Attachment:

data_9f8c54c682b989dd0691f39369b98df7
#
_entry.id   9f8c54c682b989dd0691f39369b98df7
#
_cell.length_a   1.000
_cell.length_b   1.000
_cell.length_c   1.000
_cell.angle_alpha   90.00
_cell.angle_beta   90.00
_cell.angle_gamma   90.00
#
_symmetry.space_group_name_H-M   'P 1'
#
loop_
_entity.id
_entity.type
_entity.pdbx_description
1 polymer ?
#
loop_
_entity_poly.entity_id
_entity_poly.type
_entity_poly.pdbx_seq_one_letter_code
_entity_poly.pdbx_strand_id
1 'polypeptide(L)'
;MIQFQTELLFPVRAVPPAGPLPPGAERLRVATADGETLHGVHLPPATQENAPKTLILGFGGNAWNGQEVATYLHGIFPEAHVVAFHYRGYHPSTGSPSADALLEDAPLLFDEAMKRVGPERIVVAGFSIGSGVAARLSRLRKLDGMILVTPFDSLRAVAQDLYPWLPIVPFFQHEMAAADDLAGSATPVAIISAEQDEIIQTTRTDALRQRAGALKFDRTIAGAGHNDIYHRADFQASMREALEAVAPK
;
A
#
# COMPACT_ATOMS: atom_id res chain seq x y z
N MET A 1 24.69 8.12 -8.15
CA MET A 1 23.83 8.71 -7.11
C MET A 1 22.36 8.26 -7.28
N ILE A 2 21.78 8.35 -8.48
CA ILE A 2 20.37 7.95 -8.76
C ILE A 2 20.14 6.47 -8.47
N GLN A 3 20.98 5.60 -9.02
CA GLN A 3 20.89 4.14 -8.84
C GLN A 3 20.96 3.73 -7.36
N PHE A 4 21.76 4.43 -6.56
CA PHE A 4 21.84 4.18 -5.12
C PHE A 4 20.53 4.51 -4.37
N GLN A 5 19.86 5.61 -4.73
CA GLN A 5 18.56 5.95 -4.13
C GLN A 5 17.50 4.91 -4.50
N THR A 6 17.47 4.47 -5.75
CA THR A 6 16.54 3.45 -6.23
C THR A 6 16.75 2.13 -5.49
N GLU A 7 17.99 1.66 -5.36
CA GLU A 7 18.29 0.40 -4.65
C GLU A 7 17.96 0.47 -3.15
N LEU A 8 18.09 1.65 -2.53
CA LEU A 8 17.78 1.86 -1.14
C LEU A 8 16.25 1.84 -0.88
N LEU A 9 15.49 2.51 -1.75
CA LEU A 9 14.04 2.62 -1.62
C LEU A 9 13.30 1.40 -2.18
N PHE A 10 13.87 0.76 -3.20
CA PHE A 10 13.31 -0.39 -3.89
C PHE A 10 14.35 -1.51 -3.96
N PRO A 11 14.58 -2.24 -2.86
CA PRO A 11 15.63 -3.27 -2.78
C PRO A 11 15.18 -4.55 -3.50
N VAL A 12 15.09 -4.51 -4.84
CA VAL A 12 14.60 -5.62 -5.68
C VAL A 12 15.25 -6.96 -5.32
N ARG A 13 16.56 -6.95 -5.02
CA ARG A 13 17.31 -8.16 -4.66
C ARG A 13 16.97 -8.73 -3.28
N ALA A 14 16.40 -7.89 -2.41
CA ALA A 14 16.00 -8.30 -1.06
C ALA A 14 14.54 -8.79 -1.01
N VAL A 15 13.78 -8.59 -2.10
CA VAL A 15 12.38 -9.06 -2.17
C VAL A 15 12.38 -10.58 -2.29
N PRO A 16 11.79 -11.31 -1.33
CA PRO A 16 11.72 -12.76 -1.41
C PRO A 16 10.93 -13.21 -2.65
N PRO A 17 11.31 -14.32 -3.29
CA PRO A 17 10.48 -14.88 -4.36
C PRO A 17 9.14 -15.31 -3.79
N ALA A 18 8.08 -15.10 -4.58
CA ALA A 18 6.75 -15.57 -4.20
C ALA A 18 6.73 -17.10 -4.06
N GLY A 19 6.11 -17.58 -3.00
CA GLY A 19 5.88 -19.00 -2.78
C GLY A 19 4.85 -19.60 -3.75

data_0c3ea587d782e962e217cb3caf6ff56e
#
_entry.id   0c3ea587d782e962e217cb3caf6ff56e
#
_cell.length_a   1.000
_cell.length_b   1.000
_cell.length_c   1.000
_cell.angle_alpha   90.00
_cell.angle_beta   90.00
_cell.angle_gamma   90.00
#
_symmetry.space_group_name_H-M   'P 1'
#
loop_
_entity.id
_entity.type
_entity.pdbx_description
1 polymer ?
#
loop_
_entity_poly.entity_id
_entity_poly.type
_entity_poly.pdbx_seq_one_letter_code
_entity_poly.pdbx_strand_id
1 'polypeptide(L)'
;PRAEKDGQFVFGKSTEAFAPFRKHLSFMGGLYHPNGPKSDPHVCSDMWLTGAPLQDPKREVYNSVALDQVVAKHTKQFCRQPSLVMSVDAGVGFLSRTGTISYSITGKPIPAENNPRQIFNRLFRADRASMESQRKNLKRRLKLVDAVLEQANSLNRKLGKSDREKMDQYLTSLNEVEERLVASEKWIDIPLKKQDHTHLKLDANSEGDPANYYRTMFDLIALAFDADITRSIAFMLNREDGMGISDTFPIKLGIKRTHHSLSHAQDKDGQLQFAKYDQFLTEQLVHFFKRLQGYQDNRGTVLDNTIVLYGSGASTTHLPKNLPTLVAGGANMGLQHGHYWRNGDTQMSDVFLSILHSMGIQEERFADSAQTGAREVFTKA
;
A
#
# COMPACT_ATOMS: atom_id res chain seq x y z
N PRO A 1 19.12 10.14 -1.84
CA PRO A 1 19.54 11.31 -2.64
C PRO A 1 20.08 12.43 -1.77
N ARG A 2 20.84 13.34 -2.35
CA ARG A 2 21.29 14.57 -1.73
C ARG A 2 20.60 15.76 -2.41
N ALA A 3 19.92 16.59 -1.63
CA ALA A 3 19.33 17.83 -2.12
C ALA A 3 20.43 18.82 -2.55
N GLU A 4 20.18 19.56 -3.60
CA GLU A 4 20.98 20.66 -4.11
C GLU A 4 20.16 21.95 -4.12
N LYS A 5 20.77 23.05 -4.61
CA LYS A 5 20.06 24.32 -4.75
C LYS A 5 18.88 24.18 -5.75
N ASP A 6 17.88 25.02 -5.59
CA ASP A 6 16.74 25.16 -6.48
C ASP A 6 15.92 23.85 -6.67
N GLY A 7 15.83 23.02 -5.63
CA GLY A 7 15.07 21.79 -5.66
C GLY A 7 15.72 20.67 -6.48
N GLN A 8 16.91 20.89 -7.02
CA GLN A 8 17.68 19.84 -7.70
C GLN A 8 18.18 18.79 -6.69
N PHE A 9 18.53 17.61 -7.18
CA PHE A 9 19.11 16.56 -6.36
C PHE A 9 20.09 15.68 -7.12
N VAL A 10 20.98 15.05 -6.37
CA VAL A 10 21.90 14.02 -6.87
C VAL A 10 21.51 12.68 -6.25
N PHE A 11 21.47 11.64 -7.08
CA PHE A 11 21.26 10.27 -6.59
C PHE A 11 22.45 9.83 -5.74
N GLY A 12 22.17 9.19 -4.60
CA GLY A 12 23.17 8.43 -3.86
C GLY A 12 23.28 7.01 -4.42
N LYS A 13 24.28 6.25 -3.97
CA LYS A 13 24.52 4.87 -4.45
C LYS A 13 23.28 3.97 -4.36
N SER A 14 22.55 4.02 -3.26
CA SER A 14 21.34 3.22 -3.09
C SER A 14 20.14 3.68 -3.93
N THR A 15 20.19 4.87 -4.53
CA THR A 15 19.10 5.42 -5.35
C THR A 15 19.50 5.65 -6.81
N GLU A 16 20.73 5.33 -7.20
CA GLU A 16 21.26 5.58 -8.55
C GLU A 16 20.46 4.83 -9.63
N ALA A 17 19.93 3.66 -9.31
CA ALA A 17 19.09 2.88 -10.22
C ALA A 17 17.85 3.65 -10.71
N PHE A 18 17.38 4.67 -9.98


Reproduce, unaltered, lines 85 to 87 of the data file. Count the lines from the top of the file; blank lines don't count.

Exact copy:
N GLY A 19 6.11 -17.58 -3.00
CA GLY A 19 5.88 -19.00 -2.78
C GLY A 19 4.85 -19.60 -3.75